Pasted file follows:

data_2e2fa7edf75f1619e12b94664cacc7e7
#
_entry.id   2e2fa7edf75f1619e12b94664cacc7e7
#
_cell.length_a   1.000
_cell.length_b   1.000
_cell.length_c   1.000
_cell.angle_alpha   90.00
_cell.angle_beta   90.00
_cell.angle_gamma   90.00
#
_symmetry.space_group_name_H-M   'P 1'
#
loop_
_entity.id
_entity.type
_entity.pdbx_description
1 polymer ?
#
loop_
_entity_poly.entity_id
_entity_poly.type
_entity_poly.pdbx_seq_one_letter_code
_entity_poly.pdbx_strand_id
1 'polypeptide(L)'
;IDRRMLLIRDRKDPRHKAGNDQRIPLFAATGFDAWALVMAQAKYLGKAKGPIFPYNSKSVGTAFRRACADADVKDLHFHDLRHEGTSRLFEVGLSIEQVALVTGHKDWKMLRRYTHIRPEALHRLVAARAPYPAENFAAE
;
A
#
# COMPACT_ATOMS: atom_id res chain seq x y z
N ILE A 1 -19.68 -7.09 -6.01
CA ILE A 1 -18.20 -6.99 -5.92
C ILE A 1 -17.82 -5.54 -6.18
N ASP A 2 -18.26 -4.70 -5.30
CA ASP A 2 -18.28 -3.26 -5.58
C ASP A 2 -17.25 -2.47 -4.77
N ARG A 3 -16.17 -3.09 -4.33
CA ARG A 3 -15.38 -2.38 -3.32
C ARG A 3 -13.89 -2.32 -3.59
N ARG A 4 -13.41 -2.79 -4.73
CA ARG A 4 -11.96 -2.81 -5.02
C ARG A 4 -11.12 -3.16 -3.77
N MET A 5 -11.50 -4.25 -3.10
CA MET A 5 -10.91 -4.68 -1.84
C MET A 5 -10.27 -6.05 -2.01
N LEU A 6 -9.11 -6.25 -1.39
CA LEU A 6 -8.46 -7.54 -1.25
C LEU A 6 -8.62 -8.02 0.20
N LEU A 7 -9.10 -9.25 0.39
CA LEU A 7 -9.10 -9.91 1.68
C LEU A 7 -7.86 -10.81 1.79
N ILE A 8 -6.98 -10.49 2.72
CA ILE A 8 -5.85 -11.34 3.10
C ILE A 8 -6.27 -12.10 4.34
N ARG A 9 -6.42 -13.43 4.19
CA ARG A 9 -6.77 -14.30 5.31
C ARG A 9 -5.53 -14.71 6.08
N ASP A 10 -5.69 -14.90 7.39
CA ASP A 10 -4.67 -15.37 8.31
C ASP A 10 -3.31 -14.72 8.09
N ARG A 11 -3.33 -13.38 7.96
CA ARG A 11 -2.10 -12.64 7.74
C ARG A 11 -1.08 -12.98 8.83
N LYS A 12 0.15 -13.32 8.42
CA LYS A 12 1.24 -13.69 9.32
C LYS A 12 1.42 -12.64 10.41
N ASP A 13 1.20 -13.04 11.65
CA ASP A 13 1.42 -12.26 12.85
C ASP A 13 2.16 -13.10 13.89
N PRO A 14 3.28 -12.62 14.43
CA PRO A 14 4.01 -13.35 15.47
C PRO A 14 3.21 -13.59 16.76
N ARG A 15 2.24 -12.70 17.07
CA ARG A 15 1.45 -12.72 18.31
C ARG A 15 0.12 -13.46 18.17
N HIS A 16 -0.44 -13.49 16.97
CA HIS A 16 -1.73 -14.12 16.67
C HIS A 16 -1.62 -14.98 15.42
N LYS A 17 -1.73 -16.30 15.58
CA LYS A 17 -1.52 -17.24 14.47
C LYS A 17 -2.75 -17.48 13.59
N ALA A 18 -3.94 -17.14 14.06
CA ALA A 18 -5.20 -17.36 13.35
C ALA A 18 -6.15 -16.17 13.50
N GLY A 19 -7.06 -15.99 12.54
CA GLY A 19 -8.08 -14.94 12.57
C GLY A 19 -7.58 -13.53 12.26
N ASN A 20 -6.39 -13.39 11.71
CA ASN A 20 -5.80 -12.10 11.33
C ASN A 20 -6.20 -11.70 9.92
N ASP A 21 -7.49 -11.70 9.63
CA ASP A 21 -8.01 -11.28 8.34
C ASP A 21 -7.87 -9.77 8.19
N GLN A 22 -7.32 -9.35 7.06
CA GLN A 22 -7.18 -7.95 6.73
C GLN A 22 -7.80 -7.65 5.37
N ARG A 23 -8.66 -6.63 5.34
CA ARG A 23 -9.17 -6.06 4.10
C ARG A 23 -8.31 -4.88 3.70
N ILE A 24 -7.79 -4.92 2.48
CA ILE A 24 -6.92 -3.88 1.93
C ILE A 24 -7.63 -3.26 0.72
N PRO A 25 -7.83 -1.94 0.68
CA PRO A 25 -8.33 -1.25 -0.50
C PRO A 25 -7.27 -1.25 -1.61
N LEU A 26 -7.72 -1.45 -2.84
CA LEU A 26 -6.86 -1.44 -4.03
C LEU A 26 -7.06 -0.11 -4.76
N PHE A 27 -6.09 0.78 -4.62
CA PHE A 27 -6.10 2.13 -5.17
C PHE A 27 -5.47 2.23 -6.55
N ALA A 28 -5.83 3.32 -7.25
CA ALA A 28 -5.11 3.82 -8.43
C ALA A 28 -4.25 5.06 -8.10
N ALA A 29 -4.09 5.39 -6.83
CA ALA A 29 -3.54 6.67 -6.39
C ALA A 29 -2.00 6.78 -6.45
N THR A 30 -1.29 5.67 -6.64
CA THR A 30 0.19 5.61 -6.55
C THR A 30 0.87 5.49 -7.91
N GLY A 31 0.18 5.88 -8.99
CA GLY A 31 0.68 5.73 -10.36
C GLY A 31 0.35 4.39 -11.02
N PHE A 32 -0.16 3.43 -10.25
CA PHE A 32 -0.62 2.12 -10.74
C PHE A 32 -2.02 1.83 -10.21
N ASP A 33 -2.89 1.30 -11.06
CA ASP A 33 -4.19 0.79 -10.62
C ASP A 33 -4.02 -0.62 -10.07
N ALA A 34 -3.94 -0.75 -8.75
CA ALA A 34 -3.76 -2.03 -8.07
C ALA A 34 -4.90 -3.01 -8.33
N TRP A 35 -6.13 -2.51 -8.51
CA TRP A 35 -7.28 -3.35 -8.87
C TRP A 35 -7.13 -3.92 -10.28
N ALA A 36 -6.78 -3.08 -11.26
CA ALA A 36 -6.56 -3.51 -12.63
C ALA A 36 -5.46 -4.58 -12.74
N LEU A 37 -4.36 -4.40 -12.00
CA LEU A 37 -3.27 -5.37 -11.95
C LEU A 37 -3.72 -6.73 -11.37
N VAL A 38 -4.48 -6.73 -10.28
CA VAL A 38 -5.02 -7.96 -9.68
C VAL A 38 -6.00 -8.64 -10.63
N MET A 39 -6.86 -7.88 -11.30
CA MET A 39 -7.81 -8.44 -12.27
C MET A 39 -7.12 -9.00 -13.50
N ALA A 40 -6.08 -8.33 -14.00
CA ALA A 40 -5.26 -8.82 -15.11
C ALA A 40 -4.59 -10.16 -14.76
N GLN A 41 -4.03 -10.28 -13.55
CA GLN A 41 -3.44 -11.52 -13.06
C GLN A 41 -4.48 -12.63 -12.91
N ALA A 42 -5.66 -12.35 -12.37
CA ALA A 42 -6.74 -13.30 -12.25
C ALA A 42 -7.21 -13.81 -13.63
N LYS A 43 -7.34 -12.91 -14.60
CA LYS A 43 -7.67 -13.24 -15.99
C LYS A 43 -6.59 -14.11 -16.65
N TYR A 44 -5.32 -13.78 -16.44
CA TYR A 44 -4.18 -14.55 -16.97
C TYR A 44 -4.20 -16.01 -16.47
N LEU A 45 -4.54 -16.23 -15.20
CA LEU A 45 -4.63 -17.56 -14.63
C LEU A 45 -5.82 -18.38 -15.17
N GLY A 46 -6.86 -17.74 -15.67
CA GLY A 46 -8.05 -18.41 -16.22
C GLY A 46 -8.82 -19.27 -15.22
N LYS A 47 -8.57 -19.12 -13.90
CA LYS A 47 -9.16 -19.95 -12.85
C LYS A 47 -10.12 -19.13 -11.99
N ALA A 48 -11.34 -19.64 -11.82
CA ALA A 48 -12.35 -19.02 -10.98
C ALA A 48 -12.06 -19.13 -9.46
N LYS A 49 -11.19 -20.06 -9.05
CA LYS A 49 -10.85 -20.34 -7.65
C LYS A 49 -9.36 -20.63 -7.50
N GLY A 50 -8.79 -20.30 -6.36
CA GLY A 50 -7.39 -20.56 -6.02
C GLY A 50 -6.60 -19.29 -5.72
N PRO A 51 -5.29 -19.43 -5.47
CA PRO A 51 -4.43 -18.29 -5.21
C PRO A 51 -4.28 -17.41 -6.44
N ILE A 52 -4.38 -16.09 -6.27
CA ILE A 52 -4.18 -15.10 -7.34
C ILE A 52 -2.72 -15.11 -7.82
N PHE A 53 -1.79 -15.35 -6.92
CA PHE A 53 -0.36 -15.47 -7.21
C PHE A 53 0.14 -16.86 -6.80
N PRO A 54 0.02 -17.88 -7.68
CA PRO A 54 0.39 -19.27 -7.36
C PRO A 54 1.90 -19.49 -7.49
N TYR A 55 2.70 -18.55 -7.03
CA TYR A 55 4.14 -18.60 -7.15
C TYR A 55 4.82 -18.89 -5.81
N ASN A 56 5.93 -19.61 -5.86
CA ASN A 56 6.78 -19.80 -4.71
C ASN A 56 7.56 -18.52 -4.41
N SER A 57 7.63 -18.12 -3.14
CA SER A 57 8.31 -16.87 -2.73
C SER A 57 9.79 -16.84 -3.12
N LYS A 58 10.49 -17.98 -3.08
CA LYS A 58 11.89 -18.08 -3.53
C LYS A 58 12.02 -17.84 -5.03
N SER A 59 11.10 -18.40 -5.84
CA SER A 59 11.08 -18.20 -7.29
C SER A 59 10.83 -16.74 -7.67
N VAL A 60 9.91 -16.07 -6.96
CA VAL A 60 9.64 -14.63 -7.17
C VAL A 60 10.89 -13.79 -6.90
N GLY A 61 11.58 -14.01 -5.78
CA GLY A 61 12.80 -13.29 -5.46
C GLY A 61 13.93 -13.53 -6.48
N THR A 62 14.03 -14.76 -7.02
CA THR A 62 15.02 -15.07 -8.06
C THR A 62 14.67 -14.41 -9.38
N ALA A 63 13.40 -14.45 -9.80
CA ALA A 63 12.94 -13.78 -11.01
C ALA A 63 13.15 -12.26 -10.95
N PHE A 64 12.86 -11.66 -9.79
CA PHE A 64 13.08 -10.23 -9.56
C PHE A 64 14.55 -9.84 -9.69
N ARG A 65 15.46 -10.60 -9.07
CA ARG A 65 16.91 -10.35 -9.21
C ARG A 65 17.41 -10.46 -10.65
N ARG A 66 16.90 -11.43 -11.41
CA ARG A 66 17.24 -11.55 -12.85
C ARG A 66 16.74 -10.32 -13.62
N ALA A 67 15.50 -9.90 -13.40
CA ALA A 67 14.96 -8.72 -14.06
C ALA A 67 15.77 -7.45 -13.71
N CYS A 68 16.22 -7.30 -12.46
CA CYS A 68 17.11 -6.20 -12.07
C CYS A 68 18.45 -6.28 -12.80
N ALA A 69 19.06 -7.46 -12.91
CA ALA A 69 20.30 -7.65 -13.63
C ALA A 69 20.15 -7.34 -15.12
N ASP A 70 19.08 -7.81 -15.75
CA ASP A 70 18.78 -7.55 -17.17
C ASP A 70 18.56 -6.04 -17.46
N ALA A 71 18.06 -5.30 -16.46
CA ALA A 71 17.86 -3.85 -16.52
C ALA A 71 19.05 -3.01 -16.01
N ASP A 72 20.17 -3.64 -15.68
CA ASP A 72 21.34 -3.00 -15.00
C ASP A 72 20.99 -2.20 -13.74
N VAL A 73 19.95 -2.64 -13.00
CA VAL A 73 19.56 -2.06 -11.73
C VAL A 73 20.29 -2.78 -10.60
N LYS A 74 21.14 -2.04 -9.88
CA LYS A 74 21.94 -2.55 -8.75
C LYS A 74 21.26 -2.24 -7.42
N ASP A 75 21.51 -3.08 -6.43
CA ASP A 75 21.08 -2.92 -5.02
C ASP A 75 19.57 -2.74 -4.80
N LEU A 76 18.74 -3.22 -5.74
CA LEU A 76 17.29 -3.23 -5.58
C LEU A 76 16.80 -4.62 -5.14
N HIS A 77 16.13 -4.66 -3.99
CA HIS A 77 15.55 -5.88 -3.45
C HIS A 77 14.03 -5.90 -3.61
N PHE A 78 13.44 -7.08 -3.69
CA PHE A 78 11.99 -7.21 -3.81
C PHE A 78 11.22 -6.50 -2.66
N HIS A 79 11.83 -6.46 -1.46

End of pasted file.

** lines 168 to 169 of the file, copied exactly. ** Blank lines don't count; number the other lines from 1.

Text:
C GLY A 46 -8.82 -19.27 -15.22
N LYS A 47 -8.57 -19.12 -13.90